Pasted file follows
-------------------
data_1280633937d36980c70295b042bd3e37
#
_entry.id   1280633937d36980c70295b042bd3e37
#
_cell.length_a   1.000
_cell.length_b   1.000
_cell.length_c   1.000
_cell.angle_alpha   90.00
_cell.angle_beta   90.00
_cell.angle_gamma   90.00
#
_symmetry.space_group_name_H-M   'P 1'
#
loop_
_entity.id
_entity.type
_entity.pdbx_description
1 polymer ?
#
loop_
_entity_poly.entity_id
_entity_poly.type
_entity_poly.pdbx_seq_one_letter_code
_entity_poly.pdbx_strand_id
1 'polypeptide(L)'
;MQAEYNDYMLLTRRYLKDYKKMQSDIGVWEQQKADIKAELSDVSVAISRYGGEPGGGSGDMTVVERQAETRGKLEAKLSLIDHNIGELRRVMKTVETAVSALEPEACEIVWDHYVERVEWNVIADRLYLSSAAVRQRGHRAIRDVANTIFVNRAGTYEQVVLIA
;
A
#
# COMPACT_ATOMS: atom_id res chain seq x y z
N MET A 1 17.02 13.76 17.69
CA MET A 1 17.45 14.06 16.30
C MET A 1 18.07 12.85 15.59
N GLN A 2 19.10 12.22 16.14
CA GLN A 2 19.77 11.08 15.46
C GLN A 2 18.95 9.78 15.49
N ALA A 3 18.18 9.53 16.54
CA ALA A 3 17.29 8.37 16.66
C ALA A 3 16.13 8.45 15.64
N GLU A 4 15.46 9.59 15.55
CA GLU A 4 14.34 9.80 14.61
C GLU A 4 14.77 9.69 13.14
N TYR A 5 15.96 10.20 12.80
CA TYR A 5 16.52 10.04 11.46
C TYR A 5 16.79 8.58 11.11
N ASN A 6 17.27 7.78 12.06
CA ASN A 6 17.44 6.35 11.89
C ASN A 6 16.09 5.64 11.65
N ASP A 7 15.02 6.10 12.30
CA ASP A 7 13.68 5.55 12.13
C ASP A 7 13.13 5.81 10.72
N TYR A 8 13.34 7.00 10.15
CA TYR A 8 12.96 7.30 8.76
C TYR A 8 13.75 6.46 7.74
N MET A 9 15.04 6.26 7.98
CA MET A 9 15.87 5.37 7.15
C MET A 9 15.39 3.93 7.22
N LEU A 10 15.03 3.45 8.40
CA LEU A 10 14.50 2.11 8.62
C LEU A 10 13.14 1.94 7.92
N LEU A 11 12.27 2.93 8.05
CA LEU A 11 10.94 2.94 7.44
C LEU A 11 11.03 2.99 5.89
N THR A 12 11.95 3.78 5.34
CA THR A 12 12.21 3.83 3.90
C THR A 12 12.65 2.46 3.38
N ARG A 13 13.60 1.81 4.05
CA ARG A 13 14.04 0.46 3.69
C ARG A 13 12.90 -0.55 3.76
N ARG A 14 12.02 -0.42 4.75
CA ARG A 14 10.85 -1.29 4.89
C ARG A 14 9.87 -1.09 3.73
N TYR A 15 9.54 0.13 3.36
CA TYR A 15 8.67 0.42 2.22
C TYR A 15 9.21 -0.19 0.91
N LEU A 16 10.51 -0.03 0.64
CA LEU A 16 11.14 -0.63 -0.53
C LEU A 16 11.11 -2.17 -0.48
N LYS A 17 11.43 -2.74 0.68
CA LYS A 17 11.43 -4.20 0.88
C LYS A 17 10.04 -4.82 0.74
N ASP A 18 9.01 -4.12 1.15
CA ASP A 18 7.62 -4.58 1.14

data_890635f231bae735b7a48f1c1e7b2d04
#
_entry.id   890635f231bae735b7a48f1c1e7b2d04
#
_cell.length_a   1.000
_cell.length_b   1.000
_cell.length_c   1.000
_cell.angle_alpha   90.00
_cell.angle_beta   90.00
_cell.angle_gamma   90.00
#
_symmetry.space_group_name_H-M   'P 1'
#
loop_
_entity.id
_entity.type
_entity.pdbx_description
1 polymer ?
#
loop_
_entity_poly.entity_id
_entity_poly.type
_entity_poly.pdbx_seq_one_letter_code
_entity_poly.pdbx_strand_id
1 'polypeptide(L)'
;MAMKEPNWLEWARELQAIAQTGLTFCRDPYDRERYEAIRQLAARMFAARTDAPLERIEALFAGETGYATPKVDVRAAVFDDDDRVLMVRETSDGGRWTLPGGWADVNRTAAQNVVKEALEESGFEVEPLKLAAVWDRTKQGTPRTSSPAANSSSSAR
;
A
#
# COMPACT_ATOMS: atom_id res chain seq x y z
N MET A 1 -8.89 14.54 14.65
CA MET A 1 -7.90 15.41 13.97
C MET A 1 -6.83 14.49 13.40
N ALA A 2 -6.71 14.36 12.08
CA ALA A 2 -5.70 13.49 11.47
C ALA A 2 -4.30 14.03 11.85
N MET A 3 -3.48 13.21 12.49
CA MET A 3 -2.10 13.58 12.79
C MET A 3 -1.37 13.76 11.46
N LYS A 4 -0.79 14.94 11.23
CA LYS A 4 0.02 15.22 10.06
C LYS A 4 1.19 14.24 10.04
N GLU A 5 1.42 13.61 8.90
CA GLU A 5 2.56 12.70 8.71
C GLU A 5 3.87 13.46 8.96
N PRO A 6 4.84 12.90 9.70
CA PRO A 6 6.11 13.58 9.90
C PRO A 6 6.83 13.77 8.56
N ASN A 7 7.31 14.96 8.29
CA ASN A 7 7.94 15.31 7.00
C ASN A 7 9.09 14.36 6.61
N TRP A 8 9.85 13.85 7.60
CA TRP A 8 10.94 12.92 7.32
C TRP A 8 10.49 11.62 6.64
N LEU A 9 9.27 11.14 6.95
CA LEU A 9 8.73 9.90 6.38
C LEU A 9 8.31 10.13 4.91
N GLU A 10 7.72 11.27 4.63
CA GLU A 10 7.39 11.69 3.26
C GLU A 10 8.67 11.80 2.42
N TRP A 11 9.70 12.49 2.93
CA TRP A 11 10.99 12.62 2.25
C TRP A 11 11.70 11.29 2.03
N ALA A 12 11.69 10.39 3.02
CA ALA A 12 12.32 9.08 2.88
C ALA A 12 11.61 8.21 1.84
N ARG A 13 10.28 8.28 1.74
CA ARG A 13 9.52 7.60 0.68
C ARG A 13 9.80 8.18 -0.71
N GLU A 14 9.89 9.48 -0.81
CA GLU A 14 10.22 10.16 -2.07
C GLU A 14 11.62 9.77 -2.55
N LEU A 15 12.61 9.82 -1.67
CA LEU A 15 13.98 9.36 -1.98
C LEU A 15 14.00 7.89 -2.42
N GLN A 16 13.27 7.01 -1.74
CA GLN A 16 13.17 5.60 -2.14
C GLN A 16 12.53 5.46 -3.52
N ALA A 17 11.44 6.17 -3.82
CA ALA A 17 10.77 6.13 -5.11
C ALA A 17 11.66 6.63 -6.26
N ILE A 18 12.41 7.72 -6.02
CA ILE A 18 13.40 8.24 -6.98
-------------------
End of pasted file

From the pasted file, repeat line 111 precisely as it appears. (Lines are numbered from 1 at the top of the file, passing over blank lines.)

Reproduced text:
A